Annie MacAllister is an unusual heroine for a Love Inspired romance – a former prostitute (with a heart of gold to quote the old cliche). Annie had a horrible childhood after her mother died and, orphaned at age 14, uneducated and illiterate, her only option for survival was to go to work in the local brothel. Having saved her money, she's now on a stagecoach for the town of Trail's End, hoping to put her old life behind her and make a fresh start. Then a horrible accident occurs, and a young woman named Matilda Cunningham, also traveling to Trail's End, is killed. While the driver goes for help, a distraught Annie mourns for the lovely young woman and wonders why she should be allowed to live instead. And then in a flash of inspiration (for lack of a better word), she goes through the other girl's belongings and puts on her clothes and shoes, and becomes Matilda.
Annie doesn't know much about Matilda, except that the other girl had a job waiting for her in Trail's End and someone would be meeting her when the stagecoach arrived. So she was somewhat dismayed to discover that Matilda was a schoolteacher.
John Sullivan, a member of the school board and president of the bank, meets Annie/Matilda and drives her to the schoolhouse. He's a little concerned that maybe she received a head injury in the stagecoach accident as she seems a little disoriented, asking him questions about her job, the answers to which he'd already detailed to her in letters and the contract she signed when she accepted the position.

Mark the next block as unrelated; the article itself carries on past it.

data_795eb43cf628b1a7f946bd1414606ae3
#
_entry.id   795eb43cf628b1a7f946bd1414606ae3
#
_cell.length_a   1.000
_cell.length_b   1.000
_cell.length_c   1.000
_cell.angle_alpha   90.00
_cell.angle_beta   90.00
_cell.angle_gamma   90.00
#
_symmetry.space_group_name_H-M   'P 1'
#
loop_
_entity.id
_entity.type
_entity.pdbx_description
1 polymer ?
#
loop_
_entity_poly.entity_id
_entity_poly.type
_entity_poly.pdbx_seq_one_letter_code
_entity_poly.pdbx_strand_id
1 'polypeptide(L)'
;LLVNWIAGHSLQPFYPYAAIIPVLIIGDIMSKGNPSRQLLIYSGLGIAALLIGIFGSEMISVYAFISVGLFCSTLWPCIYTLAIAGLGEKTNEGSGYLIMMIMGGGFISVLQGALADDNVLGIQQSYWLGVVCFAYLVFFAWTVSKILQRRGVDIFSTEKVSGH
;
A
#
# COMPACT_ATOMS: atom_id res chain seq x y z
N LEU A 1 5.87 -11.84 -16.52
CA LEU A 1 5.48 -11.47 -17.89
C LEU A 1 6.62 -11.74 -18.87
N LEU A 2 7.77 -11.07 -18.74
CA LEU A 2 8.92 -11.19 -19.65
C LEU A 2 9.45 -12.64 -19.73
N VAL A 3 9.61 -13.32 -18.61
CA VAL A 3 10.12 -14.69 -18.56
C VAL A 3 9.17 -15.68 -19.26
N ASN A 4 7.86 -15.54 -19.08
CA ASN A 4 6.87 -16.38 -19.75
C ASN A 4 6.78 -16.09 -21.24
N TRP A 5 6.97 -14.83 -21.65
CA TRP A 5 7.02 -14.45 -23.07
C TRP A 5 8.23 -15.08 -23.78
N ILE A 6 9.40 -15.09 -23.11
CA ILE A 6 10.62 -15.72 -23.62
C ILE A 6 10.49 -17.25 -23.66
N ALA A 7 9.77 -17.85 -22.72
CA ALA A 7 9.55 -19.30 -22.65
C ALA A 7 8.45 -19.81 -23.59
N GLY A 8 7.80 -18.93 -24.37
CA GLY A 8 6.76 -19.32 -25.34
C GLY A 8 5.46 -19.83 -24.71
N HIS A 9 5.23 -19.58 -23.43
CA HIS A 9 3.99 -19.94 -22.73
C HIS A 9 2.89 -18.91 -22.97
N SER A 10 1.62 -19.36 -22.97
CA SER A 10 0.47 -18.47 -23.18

John is a likable hero, though a little high hatted. He's a widower who is a wonderful father to his young daughter. He's a pillar of the community, but doesn't really give God much consideration in his everyday life. He seems more about what's proper and accepted than about spiritually right and wrong. He arrogantly tells Annie/Matilda that she is to basically, to paraphrase, live in the schoolhouse, attend church every Sunday, attend meetings when the Board of Education requires it of her, and not have a social life of her own. Okay, maybe that's not quite what he said, but that's how it came across to me. Naturally, he is attracted to the new schoolteacher, but he tamps down that attraction as it is improper. Not to mention she seems terrified if he gets too close to her.
While the story is told from both Annie's and John's POVs, the majority of it is Annie's story, and it's an engrossing story. Annie wonders how she will teach her students when she herself can neither read nor write, and I was pretty curious myself. She prays that she can have just a few days, maybe a week, to enjoy sleeping in a warm bed and having enough food for the first time since she can remember. While Annie seems quiet and shy, she is a strong character, with good morals despite her previous career. She is determined to never go back to that kind of life, and to stretch this schoolteacher gig out as long as she can. Annie overcomes so much during the course of the book that you can't help but admire her.
Eventually of course the truth must be told, and I was gratified that Annie's friend Amanda and the sheriff both wrap her in their love and friendship, with no judgment of her past. John's reaction on the other hand made me want to smack him. But I guess there has to be some conflict before they can have their HEA.
All in all, a very enjoyable story.
(I purchased this book at a library book sale.)